Copyright 2009 American Medical Association. All Rights Reserved. Applicable FARS/DFARS Restrictions Apply to Government Use.2009
This most interesting article by Martin-Schild et al1 raises what I believe is a crucial question, viz, what is the best, safest level of blood pressure (BP) to be sought in its reduction? That is, what degree of reduction will decrease the risk of hemorrhage while ensuring brain perfusion that is as adequate as possible? In this regard, I had introduced BP reduction (hypotensive therapy) for acute intracranial bleeding in 19562; the original 4 cases had included 3 with proven aneurysms, 1 of which also had a probable intracerebral hemorrhage. Subsequently to determine the best, safest degree of BP reduction, a titration method was developed based on carefully monitored, induced cerebrovascular insufficiency for cases of subarachnoid hemorrhage due to ruptured brain aneurysms—this problem was deemed the more urgent one owing to the possibility of devastating recurrent hemorrhage as opposed to the initial problem of intracerebral hemorrhage. I do not know of any indisputable guidelines regarding BP reduction for the latter problem. (Carefully monitored BP reduction for ruptured brain aneurysms has been found safe and very effective both short-term2- 4 and in long-term follow-up [to 51 years].5- 7) Consequently, because Martin-Schild and colleagues are appropriately concerned about the risk of inducing intracerebral hemorrhage or other adverse events, what criteria do they use for determining the best, safest BP range to be reached in the reduction and what convincing evidence is available to support such a decision?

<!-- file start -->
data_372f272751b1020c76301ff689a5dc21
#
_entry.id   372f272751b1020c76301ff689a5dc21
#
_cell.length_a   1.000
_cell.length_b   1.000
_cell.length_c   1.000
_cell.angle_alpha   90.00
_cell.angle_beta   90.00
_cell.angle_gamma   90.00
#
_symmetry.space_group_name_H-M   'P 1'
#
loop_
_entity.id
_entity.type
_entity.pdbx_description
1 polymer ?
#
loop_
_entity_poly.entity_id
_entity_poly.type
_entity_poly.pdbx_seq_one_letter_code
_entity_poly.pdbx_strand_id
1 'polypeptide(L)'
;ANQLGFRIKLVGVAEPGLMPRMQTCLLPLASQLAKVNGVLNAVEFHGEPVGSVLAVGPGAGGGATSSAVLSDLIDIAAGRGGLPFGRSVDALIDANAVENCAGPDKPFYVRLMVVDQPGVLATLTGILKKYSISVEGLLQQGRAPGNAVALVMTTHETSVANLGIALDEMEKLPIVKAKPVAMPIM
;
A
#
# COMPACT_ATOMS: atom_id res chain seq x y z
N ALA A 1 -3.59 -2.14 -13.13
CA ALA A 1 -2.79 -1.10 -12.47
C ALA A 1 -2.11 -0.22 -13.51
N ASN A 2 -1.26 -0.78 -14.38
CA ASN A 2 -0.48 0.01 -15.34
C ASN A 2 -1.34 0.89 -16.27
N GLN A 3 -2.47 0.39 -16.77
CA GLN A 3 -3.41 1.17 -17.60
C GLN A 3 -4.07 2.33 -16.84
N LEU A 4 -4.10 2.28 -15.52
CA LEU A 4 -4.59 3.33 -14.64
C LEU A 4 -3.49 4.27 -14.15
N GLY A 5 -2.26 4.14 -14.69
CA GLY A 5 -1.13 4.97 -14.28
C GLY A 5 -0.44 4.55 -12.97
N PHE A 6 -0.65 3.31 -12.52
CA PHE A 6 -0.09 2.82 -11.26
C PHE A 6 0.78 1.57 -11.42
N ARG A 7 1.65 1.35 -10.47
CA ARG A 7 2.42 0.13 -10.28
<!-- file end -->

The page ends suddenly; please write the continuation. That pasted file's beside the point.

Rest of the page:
Slosberg PS. Aggressive Blood Pressure Lowering in Acute Ischemic Stroke. Arch Neurol. 2009;66(6):804-805. doi:10.1001/archneurol.2009.120